If you have bedbugs, thank Al Gore

Bedbugs, those tiny indestructible creatures hiding in your bedding and couch just waiting to sneak up on you at night to feast on your blood, are making a comeback especially on the east coast. Not an indication of poverty or lack of cleanliness, the little bloodsuckers have been spotted in the buildings of such elite liberal bastions as the New York Times and Vanity Fair in addition to some of New York's finest hotels and apartments in the most expensive neighborhoods as well as homes, offices and other buildings all over the region.

But why, after years of relative disappearance, their sudden resurgence? Lena H. Sun of the Washington Post delicately slides.


A common household pest for centuries, bedbugs were virtually eradicated in the 1940s and '50s by the widespread use of DDT. That insecticide was banned in the 1970s, and the bugs developed resistance to chemicals that replaced it.

DDT was banned under the influence of Rachel Carson's 1960s book Silent Spring, the founding bible for the nascent eco and environmental movement. Advocating the now discredited theory that insecticides, especially DDT, which wiped common pests destroying crops, moved up the food chain into the birds, ultimately killing them, budding environmentalists lobbied vigorously until its use was prohibited. That was one of the earliest environmental victories in contemporary times.


While unpleasant, sometimes producing an itchy rash, bedbug bites are not fatal. But malaria is. Carried by mosquitoes, malaria was the scourge of what was once referred to as the Third World, killing millions, incapacitating millions more. DDT effectively wiped out untold billions of the malaria caring mosquitoes, saving millions of lives. But...not satisfied with eliminating DDT in their relatively healthy "developed" world, the environmentalists worked for and ultimately succeeded banning DDT world wide.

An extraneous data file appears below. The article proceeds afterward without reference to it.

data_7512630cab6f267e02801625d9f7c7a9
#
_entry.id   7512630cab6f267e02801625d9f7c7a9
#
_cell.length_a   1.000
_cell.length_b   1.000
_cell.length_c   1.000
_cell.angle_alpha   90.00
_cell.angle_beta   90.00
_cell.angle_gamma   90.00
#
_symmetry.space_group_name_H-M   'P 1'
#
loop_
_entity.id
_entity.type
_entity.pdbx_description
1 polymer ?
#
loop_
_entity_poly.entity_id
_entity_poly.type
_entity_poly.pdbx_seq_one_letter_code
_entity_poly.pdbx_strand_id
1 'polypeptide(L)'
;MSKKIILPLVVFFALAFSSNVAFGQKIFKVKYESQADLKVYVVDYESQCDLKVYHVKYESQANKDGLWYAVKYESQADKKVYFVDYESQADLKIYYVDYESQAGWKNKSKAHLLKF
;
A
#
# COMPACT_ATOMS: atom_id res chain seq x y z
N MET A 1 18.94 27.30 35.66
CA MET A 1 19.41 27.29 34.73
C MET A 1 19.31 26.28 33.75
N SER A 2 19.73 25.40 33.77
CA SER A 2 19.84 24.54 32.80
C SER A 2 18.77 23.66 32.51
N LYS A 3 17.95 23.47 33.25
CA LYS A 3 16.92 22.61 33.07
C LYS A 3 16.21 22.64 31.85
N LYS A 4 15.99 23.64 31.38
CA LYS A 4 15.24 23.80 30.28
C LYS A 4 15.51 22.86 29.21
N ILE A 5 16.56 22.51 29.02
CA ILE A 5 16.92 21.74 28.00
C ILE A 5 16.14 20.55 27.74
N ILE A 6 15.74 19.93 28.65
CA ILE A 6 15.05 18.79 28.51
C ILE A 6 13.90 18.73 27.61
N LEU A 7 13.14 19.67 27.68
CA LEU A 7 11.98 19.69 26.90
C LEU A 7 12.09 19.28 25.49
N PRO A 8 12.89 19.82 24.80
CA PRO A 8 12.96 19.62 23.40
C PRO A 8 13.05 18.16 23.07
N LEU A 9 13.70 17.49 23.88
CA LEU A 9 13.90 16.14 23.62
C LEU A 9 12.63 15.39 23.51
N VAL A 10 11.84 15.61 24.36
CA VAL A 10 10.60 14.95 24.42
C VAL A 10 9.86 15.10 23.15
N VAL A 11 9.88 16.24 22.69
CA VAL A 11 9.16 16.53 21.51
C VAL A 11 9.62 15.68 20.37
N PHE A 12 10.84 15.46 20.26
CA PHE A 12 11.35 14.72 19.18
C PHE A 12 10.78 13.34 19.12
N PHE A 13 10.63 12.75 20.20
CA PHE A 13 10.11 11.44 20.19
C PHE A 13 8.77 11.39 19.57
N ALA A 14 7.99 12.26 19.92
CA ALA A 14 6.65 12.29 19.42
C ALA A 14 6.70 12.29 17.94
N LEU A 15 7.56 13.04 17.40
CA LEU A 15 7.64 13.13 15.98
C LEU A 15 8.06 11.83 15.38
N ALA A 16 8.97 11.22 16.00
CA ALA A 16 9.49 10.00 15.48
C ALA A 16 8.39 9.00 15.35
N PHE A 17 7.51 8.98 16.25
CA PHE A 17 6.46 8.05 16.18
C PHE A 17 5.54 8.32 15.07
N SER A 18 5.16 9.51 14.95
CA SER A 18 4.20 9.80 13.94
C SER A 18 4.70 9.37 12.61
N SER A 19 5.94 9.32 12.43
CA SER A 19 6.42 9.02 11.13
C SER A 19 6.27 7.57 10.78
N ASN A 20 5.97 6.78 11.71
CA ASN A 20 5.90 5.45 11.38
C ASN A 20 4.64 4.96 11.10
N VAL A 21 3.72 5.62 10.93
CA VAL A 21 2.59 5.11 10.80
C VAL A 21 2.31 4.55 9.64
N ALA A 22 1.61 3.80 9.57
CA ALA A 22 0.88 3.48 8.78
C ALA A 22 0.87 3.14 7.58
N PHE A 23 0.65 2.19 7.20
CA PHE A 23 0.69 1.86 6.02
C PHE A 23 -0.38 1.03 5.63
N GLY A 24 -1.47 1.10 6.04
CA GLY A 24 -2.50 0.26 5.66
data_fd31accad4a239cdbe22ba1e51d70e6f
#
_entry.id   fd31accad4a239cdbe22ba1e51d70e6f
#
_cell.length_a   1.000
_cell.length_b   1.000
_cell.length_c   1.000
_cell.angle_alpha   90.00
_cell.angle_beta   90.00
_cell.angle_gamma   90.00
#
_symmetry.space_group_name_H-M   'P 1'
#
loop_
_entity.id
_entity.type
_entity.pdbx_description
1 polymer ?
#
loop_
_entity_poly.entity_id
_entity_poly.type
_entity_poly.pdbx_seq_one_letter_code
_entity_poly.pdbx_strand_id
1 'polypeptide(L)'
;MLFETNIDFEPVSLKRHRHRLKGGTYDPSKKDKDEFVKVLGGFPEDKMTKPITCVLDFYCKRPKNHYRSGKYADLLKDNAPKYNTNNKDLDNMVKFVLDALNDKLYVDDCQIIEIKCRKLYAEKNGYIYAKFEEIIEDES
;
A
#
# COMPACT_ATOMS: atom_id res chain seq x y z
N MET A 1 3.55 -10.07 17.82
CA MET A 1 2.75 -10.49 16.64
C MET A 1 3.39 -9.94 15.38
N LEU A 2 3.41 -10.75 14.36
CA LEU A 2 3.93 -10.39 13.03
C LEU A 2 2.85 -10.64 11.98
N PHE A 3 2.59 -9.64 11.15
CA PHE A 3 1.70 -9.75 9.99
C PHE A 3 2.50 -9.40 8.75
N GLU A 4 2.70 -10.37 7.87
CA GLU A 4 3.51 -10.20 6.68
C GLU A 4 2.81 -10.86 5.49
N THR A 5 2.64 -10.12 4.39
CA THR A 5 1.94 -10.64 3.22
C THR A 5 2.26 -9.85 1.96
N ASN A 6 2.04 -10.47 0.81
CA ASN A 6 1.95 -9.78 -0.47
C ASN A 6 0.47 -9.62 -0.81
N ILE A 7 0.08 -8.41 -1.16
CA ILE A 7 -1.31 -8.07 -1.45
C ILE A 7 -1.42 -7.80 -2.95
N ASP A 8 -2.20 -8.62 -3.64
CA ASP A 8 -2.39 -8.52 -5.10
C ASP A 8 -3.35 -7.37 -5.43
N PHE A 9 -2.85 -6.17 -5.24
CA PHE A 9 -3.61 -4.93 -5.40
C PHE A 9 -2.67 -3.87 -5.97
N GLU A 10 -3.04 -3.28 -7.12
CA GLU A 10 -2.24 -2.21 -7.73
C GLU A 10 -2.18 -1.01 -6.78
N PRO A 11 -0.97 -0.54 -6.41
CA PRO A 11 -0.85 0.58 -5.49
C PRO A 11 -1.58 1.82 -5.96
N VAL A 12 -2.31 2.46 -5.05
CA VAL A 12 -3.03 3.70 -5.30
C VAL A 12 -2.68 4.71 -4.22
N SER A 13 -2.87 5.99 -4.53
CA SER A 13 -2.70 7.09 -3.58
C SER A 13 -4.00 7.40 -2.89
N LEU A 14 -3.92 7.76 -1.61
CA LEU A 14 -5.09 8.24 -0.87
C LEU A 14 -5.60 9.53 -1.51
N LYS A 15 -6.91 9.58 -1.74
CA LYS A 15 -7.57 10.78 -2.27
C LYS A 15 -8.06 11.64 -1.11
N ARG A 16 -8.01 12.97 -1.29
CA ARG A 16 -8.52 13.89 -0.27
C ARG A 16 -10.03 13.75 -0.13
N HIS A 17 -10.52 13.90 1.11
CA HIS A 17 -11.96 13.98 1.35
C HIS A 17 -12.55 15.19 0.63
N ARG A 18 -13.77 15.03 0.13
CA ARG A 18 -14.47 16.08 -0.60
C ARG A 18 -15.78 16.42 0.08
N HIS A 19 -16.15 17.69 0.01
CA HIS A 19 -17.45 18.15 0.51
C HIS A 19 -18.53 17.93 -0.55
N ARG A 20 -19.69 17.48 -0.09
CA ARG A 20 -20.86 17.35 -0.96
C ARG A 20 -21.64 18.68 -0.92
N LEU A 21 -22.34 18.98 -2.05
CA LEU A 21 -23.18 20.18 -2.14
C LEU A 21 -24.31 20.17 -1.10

"Saving" the environment or killing people? Which should it be? The enviro imperialists went with the former, piously proclaiming mosquito netting, draining the water where mosquitoes breed and gentler, alternative ways of killing mosquitos would be just as effective without harming the environment. Wrong! While these methods should certainly be part of a program to destroy mosquitoes and conquer malaria it seemed that nothing was as effective at killing masses of malaria carrying mosquitoes as DDT. No DDT = more malaria.


Over 10 years ago, a group of doctors and scientists affiliated with the Malaria Foundation International sent
a letter t o diplomats negotiating banning DDT, begging for the continued production of DDT. While agreeing that DDT does have unfavorable side effects so research on finding more effective insecticides without comparable side effects is important, presently DDT, while used carefully, is the most effective tool against the deadly mosquitoes. Banning its use presently is unethical, immoral--condoning mass murder essentially--as other insecticides aren't as powerful, the mosquitoes flourish, ultimately killing more people.

Why do we need to worry about malaria in eliminating DDT?

Malaria is responsible for about 500 million clinical cases of disease and about 2.7 million deaths a year, mostly those of children under five and pregnant women. In Sub-Saharan Africa alone, malaria destroys 70% more years of life than do all cancers in all developed countries combined. It therefore follows that even a tiny loss in the efficiency of a national malaria control program, occasioned by the loss of DDT or otherwise, would result in a tremendous number of additional deaths from the disease.